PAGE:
Subject Re: AW: [firebird-support] Timezone again
Author Kjell Rilbe
Steffen Heil wrote:

> > You're assuming that Firebird runs internally on GMT and does mystic
> transformations between what it "knows" is the real time and whatever
> happens to show up on the system clock.
> No, I am not. I was hoping that internally it is not interpreted but treated
> binary, which does prevent a lot of trouble.

But that's exactly what it does. Firebird doesn't really do anything
with timestamps. They're just two-part integer numbers that can be
compared for equality, less than, etc. In some cases it has to compare
it to strings, and when that happens it does a simple string-to-binary
or binary-to-string conversion of the actual value, no matter what
timezone the server is running in or what timezone the string was
formatted in, etc.

> > If you store CURRENT_TIMESTAMP, CURRENT_TIME or 'now', firebird asks the
> system for the current local time, without a care about whether that minute
> might be duplicated or skipped.
> This is really bad. I (and propably most of other users) thought that always
> inserting information into logging tables with CURRENT_TIMESTAMP would allow
> correct ordering of information. But in fact, IT DOES NOT... I consider this
> a bug. (Propably less in the implementation but in the specification.)

But the FB server does take the timestamp from the machine it is running
on, so assuming you don't change that machine's timezone in an ad hoc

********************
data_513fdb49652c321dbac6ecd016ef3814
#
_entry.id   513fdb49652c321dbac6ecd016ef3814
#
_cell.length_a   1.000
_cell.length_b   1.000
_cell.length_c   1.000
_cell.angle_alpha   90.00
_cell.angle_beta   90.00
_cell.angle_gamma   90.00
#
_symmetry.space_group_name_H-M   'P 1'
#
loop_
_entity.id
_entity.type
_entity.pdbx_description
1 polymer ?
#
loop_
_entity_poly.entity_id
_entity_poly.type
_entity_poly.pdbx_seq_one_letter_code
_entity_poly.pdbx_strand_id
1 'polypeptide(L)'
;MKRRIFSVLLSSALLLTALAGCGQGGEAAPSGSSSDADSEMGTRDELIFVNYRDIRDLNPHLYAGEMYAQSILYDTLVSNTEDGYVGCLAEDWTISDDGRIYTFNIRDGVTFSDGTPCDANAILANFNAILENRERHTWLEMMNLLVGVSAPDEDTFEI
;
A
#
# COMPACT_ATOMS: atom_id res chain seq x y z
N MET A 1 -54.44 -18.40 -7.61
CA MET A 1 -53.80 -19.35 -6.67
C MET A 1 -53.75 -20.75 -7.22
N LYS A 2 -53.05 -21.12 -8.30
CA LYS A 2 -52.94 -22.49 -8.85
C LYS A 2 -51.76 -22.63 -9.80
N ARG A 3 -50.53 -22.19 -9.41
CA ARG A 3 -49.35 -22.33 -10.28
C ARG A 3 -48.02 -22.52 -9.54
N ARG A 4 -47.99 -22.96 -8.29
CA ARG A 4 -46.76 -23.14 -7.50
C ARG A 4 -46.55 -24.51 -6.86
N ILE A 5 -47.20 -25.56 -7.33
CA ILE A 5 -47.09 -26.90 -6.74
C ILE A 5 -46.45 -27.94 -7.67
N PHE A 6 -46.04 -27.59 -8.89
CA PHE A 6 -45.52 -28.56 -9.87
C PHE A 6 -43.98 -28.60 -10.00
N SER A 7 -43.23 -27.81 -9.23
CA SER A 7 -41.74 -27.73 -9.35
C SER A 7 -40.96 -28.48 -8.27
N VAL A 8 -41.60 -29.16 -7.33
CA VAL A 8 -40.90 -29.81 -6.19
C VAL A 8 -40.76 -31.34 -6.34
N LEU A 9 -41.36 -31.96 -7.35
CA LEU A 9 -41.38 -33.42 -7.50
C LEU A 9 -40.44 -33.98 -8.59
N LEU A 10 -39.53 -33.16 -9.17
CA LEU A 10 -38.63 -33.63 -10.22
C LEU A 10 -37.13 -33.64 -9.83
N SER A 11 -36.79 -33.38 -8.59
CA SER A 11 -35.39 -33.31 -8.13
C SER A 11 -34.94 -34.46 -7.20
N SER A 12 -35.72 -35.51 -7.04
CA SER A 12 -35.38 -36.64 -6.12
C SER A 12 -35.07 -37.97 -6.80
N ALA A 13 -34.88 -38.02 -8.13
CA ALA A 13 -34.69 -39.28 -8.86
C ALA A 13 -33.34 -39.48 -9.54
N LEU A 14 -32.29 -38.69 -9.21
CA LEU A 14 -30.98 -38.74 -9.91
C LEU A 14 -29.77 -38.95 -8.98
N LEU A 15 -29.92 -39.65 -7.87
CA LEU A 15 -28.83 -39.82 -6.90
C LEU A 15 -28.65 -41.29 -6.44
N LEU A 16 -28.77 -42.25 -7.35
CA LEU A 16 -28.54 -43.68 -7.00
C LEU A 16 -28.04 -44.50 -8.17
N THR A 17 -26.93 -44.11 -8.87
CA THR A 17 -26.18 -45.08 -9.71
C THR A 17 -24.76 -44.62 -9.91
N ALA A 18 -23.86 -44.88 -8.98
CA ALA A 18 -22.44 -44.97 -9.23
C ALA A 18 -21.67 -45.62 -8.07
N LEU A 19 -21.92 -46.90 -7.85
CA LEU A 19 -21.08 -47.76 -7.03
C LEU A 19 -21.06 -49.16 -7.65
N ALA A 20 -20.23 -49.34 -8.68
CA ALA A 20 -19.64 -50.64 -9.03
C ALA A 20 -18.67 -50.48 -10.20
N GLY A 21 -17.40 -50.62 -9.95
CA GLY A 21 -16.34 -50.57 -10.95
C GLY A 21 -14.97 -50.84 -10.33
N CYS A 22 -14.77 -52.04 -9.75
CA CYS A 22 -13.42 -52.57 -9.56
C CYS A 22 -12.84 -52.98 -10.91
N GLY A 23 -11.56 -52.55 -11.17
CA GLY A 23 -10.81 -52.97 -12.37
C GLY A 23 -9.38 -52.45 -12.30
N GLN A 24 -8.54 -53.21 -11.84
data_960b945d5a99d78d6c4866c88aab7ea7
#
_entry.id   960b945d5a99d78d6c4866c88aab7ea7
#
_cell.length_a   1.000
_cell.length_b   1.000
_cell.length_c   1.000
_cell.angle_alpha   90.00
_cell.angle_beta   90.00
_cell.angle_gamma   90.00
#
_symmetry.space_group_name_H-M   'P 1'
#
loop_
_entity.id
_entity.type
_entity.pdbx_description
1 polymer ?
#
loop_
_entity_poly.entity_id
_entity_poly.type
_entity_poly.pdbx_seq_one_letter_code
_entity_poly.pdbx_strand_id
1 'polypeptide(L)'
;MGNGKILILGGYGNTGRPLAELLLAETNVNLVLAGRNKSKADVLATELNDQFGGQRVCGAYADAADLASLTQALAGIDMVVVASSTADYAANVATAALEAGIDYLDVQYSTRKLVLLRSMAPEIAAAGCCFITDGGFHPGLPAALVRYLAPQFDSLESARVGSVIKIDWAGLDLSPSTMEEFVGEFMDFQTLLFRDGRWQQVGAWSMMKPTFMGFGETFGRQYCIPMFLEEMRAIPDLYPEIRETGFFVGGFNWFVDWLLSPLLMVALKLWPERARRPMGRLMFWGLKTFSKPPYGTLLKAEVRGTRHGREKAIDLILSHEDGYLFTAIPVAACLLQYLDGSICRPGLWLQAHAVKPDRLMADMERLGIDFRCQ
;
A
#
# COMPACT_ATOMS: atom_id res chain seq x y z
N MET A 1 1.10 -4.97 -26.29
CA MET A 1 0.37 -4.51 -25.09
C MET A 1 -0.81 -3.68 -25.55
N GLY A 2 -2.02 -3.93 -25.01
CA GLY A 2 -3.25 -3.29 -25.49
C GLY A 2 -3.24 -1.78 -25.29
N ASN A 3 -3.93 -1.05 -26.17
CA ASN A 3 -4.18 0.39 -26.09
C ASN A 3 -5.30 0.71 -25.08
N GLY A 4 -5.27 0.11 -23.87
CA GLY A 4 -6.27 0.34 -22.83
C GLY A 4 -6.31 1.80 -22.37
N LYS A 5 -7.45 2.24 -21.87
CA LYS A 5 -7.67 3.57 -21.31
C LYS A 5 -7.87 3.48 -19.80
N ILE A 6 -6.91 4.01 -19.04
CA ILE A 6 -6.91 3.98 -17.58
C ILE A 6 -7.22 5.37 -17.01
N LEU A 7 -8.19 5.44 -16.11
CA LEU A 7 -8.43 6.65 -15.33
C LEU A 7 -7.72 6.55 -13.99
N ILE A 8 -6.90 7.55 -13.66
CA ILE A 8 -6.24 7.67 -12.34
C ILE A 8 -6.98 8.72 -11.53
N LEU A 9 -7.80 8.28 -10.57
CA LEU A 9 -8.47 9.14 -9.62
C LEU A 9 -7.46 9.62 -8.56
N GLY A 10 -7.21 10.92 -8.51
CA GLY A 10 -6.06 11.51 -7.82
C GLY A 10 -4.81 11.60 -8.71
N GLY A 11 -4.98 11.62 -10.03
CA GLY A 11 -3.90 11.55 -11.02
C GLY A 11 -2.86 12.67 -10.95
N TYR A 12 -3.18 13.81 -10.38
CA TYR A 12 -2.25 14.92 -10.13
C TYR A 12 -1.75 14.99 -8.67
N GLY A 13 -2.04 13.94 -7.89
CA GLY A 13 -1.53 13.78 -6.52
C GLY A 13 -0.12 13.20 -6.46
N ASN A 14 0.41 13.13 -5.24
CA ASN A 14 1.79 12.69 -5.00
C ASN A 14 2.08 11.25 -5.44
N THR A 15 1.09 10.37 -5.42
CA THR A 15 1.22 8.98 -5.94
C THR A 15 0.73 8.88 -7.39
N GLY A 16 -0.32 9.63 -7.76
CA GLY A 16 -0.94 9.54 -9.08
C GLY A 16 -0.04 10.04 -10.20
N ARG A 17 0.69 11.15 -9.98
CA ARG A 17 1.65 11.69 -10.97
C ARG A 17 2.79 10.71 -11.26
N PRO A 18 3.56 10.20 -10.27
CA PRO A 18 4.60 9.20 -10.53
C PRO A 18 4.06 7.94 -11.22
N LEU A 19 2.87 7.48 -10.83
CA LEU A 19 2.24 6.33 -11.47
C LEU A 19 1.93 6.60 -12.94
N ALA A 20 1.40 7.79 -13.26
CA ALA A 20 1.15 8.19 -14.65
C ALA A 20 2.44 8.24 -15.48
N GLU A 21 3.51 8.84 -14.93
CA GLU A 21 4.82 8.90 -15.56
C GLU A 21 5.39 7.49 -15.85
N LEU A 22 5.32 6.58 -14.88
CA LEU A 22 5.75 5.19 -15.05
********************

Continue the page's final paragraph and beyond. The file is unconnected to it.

manner, the timestamps stored in that database WILL allow correct
ordering of information. But I still think generators and sequence
numbers are better for that purpose, because it just might happen that
two events happen in such tight sequence that they get the same
timestamp. I wouldn't want to rely on that not happening, anyway.

> > > 5) Can the timezone be fixed (per database?, per server?) ?
> > No.
> Bad.
> However, if it cannout be done on a firebird application layer, maybe there
> are tricks to make the os respond to firebird with another timezone than the
> rest of the system is running in? Anyone on the list who knows linux well
> enough?

It IS fixed in that all databases on the same machine will all use the
timezone configured on that machine.

What is your actual need here?

Do you need to be able to change the server machine's timezone?

Do you need to be able to compare timestamps between databases from
different machines (with potentially different timezones)?

Do you need to be able to migrate your database between machines (with
potentially different timezones)?

You could always store the server machine's timezone somewhere in a
config table and have all timestamps stored in that timezone. You can
then safely use current_timestamp. Your app layer will have to convert
between its desired timezone and the server's. Everywhere. But you could
write a udf for it.

But if you need to do anything of the above, that causes timezone
changes, then you need to do more, like e.g. storing the timezone with
each stored timestamp, always convert all timestamps to some globally
predefined timezone like utc, or update all timestamps in the database
to the new timezone when it is changed. Which approach is best only you
can know because it's your application.

Kjell Rilbe
E-post: kjell@...
Telefon: 08-761 06 55
Mobil: 0733-44 24 64